Reporting Paula Ebben
BOSTON (CBS) – Elaine Barry-Grenier, a West Roxbury mom of five, was working a full-time job and going to nursing school when she wound up in the emergency room.
“I can only spread myself so thin,” explains Elaine.
Because of all of the stress, Elaine suffered a heart attack in 2005.
“You can’t do it all,” says Elaine.
A new study from Brigham and Women’s Hospital offers a warning to other women when it comes to stress on the job.
Cardiologist Michelle Albert is among the researchers who looked at the impact of stress on 22,000 working women over 10 years. The majority of women were white, worked in the health care industry, and had an average age of 57.
“Women who fall on the spectrum of high demand jobs, whether they have high control or low control, are at increased risk of cardiovascular events and increased risk for heart attacks,” explains Dr. Albert.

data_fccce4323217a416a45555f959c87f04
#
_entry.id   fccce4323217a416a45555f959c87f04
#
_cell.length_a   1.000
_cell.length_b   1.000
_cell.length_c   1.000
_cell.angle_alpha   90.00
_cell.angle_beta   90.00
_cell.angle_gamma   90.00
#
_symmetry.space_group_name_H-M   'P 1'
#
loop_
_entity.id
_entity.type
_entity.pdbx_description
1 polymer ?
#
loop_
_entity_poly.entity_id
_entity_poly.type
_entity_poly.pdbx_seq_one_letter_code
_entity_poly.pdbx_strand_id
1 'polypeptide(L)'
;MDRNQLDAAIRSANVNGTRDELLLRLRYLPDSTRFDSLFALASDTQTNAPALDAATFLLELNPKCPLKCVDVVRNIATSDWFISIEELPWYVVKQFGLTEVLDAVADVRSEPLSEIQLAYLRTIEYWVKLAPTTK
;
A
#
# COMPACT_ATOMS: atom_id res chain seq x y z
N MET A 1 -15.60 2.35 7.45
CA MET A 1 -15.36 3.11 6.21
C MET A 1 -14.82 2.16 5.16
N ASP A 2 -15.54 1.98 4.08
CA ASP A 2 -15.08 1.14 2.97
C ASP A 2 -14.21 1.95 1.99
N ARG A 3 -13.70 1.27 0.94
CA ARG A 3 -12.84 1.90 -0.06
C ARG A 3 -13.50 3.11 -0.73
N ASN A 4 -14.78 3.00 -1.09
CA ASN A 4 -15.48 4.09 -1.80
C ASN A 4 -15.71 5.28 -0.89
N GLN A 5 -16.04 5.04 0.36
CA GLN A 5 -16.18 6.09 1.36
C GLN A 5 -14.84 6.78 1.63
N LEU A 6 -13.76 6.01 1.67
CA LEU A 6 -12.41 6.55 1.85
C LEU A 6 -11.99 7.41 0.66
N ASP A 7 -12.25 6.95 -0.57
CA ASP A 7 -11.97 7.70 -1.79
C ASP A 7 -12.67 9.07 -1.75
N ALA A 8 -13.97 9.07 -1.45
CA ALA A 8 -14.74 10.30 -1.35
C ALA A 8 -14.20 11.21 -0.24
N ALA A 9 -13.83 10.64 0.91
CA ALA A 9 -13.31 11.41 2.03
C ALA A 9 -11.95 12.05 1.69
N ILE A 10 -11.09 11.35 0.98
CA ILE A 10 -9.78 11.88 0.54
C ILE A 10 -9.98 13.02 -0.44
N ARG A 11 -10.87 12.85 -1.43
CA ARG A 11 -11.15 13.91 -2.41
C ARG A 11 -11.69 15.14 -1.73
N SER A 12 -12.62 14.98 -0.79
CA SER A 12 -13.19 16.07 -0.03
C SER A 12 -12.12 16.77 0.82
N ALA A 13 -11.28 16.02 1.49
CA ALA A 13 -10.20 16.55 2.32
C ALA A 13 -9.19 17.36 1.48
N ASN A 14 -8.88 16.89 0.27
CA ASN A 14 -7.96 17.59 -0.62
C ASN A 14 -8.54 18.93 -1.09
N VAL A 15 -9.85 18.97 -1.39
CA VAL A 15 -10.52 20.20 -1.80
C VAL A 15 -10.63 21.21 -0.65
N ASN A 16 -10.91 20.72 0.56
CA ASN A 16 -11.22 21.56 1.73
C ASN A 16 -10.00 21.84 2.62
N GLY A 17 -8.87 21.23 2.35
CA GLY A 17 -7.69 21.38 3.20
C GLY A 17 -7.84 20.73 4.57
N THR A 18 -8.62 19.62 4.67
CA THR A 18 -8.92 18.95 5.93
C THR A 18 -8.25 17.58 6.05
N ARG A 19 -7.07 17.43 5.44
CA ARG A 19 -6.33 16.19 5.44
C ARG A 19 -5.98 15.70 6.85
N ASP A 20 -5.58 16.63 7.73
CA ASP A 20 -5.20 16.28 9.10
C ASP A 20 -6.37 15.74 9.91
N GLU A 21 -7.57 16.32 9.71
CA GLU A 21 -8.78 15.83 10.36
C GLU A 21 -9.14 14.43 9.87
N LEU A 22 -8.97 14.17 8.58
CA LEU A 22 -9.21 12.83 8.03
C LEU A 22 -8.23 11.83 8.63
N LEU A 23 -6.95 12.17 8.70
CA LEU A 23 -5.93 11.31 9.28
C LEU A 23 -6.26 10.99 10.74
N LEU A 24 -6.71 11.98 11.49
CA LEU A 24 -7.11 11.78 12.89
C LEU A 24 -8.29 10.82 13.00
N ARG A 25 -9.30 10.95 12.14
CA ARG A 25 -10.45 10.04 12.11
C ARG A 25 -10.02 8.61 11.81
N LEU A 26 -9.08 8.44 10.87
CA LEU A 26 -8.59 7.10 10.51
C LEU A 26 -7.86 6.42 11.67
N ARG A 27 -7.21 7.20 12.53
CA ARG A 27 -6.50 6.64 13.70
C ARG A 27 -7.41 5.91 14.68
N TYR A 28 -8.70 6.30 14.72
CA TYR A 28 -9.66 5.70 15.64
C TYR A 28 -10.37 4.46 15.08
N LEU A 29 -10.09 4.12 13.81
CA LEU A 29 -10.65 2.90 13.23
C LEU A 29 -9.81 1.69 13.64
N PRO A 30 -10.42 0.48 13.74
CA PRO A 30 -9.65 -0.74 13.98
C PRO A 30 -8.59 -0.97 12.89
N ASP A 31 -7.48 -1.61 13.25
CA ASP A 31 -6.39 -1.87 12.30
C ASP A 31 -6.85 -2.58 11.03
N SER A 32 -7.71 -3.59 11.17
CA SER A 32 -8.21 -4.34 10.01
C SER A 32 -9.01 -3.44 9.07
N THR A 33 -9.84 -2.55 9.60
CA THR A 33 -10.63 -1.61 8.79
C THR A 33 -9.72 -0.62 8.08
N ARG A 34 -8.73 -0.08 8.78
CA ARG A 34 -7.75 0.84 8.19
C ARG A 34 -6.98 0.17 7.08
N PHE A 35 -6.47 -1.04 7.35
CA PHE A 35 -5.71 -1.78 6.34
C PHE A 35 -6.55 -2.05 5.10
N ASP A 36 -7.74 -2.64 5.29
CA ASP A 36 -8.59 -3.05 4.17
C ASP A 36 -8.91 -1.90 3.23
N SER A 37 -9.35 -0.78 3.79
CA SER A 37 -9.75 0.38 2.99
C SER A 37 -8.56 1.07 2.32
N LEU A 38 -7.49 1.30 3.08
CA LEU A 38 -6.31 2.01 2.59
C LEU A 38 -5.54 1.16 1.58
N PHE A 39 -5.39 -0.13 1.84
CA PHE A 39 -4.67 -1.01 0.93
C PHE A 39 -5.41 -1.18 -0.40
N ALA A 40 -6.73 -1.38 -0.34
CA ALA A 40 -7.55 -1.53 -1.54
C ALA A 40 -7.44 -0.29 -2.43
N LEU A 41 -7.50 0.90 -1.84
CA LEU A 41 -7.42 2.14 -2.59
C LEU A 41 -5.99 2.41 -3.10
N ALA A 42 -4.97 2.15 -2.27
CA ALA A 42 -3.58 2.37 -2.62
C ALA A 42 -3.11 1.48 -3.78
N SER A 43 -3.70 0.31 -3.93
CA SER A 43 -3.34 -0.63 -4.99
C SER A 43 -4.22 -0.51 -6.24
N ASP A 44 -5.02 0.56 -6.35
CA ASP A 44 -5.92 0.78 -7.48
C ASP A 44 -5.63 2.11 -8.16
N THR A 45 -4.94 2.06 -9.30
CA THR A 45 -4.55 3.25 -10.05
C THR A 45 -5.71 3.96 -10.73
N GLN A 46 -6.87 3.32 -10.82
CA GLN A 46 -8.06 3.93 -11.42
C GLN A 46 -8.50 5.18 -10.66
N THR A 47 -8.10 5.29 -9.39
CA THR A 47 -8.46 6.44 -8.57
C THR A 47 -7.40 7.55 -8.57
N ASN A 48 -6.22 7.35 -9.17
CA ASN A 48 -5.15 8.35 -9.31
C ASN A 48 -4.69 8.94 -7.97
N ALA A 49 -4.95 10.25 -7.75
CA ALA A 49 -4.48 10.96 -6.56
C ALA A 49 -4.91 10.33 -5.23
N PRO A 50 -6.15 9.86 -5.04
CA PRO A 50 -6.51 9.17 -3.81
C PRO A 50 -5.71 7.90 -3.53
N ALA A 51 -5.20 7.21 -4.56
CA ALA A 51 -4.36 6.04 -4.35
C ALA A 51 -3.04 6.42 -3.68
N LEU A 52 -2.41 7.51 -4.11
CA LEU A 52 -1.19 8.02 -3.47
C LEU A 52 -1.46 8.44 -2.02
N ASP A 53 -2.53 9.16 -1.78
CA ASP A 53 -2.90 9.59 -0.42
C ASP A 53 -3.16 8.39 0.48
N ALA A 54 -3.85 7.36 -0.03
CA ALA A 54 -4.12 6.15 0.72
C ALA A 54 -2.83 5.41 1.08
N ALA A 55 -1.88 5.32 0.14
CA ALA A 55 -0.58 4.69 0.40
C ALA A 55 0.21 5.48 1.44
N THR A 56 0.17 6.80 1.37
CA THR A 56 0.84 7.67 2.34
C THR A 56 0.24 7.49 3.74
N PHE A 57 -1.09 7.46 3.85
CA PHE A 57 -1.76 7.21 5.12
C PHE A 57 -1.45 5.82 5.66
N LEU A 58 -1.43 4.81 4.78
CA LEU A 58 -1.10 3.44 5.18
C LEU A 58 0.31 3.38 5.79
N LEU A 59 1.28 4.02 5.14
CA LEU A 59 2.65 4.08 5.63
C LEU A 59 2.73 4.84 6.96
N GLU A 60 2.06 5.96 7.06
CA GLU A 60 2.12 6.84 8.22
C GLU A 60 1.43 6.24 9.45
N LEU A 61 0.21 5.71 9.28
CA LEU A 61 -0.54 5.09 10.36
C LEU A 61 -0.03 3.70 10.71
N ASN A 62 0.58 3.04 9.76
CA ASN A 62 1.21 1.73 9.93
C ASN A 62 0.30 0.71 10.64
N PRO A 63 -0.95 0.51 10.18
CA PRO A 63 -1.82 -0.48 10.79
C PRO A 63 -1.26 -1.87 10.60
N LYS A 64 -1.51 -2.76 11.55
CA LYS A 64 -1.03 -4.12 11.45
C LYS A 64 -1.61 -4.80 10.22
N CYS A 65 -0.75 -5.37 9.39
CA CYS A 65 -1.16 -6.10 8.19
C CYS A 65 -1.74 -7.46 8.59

How much risk? Thirty-eight percent experienced a health issue related to cardiovascular disease. And the risk of heart attack went up by almost 70%.
From chest pains to just feeling overly “worked up” it’s important for women to recognize when the stress is taking a toll.
“Every woman is going to be a little bit different. For me, I would note that I’m getting a lot of headaches,” says Dr. Albert.
Quitting that stressful job isn’t an option for most women but finding a better way to manage the stress is possible.
Dr. Albert offers some helpful advice for a healthier lifestyle.
“Increasing your physical activity and making sure you have the appropriate social support, and making sure you have time for yourself to distress,” explains Dr. Albert.
And Dr. Albert hopes more doctors will talk to their patients about stress levels.
“You’re not going to get rid of stress. Stress is a normal part of life,” said Dr. Albert.